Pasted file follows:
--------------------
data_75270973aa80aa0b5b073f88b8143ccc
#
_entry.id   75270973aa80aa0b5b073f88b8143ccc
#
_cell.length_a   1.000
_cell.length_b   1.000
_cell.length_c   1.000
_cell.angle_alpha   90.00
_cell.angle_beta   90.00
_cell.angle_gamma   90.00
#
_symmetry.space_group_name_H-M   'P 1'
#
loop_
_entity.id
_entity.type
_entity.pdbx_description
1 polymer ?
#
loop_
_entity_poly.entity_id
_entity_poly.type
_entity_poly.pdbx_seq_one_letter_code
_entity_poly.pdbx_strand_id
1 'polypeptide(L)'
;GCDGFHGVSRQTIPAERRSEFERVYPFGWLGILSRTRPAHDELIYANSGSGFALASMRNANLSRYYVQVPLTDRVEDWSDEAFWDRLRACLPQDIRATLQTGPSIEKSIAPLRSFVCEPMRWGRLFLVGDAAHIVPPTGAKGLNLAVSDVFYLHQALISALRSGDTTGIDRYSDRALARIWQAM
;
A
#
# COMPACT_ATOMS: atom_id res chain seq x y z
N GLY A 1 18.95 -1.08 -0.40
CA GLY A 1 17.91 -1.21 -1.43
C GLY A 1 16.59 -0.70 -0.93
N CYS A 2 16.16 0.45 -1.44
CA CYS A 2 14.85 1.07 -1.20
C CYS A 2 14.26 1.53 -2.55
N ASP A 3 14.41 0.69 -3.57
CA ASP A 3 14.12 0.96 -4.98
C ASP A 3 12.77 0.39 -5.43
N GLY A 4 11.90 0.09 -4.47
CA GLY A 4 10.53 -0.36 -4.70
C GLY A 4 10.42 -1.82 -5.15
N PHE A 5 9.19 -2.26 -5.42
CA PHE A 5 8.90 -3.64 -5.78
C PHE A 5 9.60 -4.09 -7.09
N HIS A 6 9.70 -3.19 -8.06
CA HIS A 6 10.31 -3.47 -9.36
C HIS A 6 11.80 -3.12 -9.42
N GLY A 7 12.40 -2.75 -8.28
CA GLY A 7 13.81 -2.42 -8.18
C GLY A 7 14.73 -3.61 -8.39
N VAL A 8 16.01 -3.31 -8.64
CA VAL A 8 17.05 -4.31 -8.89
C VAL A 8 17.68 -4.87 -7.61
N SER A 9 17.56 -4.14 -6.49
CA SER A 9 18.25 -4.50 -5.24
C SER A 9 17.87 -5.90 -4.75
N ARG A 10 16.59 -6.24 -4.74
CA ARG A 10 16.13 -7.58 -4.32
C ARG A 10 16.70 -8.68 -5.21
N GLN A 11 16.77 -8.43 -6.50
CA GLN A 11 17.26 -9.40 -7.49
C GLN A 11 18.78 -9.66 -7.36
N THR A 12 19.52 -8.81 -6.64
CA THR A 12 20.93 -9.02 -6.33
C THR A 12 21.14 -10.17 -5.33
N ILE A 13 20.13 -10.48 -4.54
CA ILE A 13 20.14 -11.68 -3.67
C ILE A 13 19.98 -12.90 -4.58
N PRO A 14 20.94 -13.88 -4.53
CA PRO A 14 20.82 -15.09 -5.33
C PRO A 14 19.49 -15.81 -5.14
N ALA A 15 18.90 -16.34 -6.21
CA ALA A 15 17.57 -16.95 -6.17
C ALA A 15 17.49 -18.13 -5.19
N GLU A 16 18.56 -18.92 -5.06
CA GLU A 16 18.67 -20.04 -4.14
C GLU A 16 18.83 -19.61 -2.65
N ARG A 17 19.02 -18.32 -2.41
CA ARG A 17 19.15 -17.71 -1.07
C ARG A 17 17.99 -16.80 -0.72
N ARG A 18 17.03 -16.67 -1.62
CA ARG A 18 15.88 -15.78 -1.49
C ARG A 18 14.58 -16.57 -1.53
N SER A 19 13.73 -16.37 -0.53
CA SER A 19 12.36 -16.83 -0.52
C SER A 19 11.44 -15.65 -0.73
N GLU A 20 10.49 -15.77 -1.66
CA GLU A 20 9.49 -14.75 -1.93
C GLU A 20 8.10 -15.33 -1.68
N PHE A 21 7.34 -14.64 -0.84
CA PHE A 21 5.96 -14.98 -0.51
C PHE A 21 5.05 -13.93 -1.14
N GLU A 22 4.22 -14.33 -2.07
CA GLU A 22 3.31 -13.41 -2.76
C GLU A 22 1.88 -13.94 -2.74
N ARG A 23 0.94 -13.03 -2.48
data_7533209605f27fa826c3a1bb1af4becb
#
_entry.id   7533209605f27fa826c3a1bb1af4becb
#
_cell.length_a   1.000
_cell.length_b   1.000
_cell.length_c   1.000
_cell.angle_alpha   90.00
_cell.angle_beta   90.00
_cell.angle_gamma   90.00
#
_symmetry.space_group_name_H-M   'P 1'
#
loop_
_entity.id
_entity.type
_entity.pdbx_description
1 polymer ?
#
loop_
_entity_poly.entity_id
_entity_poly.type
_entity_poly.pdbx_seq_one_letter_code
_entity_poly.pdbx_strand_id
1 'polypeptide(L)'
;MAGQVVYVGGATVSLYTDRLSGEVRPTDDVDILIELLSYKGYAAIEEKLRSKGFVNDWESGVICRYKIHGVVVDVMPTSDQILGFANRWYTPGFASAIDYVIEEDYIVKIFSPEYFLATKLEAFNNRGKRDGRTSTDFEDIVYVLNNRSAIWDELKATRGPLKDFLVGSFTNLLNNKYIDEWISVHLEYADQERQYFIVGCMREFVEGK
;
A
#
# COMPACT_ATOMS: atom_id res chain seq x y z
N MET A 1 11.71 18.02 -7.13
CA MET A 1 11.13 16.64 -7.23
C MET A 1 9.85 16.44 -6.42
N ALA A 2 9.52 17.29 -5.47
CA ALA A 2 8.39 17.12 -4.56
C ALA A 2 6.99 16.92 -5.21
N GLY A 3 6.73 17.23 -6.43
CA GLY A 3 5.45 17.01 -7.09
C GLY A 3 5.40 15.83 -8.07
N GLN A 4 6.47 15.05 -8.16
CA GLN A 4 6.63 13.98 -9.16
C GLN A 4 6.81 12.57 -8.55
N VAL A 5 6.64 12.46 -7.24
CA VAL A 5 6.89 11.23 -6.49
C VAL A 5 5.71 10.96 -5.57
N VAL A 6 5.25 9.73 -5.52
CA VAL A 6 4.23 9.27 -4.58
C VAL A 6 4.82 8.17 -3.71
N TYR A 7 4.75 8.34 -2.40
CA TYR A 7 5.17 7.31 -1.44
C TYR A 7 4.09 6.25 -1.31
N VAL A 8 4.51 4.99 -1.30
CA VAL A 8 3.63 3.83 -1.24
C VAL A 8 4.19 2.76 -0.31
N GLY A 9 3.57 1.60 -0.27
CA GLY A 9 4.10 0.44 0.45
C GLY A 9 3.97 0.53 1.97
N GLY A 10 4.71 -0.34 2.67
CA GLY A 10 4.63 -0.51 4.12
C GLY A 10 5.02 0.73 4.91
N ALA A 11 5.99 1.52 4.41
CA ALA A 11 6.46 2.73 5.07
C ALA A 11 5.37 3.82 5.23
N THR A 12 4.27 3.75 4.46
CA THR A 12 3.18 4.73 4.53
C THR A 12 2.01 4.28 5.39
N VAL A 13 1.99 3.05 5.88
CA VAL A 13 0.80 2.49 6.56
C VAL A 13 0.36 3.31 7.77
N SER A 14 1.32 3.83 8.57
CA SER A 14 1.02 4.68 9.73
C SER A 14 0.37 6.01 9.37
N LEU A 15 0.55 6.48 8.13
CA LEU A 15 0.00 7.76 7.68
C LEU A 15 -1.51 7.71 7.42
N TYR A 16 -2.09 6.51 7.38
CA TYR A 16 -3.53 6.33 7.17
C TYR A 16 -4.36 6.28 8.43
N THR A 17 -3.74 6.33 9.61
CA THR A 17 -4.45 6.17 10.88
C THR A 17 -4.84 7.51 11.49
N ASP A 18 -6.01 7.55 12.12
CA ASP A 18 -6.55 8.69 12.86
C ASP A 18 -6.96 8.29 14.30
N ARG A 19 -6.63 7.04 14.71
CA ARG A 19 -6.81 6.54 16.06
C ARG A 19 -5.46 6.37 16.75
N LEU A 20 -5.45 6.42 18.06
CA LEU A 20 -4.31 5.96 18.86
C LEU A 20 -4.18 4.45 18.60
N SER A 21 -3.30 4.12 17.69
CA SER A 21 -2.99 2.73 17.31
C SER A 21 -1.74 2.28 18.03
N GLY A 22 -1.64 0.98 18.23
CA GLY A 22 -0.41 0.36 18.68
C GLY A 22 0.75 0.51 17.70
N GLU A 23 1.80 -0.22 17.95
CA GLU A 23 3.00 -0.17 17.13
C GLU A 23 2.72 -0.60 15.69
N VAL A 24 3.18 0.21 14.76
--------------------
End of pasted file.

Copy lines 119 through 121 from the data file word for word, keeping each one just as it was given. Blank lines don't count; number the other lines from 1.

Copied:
_entity_poly.type
_entity_poly.pdbx_seq_one_letter_code
_entity_poly.pdbx_strand_id